The Trump administration on Friday appealed a Maryland court’s block of its revised travel ban, aiming to reinstate the temporary halt to immigrants and visitor arrivals from six majority Muslim countries.
The Justice Department filed a notice of appeal with the district court in Greenbelt, Maryland, two days after that court and one in Hawaii dealt a new blow to the White House’s travel ban, both ruling that it discriminated against Muslims. The case now goes to a federal appeals court in Richmond, Virginia.
Trump has said a travel ban is needed to preserve U.S. national security and keep out extremists. His first effort, in January, banned travelers from seven majority-Muslim countries and all refugees but was blocked by a court in Washington state on the grounds that it violated the constitution’s prohibition of religious discrimination. That block was upheld on appeal, and the administration said it would revise the ban to better adhere to the law.
But the new ban has run into the same problems. It aims to close U.S. borders to nationals of Iran, Libya, Somalia, Sudan, Syria and Yemen for 90 days, and all refugees for at least 120 days. Iraq was on the original ban but removed in the revision.
The White House said the six countries were targeted because their screening and information capabilities could not meet U.S. security requirements. While the ban does not mention Muslims, the courts have accepted arguments that Trump’s statements while he was running for president last year—that he would open his White House term with a ban on Muslim arrivals—effectively defined his approach.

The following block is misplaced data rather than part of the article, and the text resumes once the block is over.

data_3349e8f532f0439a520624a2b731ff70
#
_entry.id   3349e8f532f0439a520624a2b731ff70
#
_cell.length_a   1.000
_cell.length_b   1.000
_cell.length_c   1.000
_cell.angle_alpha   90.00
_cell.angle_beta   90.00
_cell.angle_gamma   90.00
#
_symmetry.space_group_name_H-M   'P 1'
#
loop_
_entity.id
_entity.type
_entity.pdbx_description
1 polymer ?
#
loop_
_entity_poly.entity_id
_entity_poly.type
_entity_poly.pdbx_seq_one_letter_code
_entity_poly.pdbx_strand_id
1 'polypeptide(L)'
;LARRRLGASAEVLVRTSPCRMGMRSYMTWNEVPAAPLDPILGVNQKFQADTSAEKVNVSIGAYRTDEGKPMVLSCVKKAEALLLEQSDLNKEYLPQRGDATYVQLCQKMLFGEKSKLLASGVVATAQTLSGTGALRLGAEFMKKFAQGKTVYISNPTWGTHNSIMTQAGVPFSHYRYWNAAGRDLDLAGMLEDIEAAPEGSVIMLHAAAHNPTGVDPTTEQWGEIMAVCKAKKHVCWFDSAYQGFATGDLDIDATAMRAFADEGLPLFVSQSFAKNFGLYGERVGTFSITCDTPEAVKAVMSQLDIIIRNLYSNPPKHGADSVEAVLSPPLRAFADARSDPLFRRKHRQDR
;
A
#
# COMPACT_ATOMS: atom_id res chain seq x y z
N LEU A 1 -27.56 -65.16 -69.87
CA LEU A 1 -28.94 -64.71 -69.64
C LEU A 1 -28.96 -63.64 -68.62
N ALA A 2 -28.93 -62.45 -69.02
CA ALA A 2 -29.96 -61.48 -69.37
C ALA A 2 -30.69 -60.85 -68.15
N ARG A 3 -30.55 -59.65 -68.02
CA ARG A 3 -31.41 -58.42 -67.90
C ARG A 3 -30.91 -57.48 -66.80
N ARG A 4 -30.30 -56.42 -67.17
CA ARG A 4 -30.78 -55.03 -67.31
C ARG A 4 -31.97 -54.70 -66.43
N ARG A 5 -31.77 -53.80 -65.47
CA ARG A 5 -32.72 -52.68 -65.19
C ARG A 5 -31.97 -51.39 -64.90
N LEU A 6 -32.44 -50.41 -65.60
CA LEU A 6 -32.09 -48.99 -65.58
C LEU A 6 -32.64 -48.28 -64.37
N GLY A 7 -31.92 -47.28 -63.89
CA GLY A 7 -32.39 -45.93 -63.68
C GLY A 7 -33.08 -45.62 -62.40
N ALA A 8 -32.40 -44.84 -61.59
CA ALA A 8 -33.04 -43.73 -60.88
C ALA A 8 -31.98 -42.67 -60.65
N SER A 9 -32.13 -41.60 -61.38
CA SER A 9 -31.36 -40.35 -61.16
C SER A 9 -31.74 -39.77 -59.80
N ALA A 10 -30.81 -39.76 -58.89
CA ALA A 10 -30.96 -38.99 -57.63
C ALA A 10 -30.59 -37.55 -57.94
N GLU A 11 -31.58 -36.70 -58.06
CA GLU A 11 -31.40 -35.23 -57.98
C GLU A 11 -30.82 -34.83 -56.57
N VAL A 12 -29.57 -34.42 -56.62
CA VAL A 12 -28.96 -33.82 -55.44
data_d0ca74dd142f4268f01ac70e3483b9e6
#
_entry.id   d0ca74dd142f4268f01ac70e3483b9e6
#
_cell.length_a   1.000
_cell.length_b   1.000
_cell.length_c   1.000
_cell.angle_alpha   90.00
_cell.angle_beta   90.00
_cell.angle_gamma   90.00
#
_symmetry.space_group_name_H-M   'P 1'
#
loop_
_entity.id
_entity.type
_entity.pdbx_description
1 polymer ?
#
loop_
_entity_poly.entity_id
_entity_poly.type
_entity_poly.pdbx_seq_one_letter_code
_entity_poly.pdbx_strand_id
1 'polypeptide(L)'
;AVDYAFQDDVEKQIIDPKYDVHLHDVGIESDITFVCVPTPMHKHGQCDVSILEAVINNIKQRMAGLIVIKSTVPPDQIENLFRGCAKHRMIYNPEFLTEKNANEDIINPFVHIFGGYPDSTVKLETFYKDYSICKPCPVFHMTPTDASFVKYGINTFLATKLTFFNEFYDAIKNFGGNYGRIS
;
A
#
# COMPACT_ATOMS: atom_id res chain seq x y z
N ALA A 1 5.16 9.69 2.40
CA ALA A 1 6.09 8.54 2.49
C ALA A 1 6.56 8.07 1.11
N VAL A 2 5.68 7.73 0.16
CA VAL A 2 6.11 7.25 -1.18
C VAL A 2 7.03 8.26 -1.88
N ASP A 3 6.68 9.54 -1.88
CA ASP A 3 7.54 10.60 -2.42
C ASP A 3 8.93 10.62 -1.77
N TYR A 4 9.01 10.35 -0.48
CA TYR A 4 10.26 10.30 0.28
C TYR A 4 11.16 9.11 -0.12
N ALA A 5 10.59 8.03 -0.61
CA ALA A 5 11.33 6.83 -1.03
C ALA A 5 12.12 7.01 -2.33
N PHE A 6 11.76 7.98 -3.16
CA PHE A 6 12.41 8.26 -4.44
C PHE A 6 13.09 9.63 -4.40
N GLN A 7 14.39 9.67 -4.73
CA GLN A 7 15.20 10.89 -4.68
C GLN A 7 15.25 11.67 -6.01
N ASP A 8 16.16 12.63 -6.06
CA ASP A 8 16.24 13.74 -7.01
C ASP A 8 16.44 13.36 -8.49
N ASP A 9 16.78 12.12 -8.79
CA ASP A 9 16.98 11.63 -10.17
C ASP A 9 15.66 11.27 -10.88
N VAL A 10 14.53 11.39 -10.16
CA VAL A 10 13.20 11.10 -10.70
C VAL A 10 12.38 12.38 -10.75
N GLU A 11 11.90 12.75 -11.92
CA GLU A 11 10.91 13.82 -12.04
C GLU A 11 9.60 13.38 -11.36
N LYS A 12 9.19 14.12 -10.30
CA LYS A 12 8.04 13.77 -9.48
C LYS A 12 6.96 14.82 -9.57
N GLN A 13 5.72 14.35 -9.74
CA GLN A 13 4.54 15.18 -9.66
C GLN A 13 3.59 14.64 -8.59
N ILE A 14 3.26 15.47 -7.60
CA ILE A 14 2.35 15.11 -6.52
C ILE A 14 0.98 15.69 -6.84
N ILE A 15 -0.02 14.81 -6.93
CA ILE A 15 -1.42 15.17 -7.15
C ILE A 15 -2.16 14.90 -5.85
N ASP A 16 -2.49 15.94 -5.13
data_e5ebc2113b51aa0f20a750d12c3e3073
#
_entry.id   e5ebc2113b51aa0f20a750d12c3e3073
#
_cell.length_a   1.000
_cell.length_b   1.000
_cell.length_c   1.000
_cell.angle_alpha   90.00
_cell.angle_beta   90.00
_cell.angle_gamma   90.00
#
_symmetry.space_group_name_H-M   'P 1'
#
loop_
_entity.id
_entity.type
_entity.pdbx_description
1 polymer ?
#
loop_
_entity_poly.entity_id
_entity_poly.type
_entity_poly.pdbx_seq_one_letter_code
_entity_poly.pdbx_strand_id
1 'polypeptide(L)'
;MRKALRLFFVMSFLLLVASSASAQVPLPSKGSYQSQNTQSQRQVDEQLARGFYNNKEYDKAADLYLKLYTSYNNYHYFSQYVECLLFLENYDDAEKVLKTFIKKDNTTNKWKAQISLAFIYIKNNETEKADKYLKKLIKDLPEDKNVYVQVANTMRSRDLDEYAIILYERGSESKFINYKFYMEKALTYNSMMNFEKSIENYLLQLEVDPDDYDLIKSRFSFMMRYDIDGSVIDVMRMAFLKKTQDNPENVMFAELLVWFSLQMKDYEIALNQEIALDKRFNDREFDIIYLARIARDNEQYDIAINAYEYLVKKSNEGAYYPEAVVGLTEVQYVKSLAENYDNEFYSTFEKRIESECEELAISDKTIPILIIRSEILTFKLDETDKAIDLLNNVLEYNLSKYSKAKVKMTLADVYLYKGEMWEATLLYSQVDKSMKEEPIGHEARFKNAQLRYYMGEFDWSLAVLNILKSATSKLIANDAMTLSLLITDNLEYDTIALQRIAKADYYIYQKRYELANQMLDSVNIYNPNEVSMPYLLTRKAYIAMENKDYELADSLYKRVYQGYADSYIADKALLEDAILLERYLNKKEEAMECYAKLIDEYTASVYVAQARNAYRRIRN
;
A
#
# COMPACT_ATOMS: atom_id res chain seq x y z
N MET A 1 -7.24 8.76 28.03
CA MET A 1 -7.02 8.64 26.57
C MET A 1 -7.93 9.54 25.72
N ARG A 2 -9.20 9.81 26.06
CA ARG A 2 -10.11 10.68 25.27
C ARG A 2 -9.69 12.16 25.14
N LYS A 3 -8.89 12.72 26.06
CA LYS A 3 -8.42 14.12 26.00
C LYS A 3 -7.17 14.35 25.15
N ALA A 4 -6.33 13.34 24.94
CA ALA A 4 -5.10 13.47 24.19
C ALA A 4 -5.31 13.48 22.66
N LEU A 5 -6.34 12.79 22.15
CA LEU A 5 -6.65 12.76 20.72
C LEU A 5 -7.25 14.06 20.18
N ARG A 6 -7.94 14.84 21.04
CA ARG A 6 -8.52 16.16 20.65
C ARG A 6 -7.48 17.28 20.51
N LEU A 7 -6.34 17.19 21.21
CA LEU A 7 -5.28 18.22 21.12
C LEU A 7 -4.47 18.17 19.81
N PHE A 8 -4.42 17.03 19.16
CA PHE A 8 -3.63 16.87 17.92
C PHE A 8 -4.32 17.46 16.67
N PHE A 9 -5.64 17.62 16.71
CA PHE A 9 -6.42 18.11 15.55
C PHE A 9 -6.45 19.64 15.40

Arguing the case in Hawaii, Acting Solicitor General Jeffrey Wall said of Trump’s comments: “There is a difference between a president and a candidate. This order doesn’t draw any religious distinction at all.”
White House spokesman Sean Spicer said on Thursday the Trump administration would “vigorously defend” its travel ban, and would seek “clarification” before appealing the Hawaii court decision in the near future.
The American Civil Liberties Union had filed the lawsuit in Maryland on behalf of several refugee assistance groups and was optimistic about its chances in the appeals court. “President Trump’s Muslim ban has fared miserably in the courts, and for good reason—it violates fundamental provisions of our constitution,” said Omar Jadwat, director of the ACLU’s Immigrants’ Rights Project. “We look forward to defending this careful and well-reasoned decision in the appeals court.”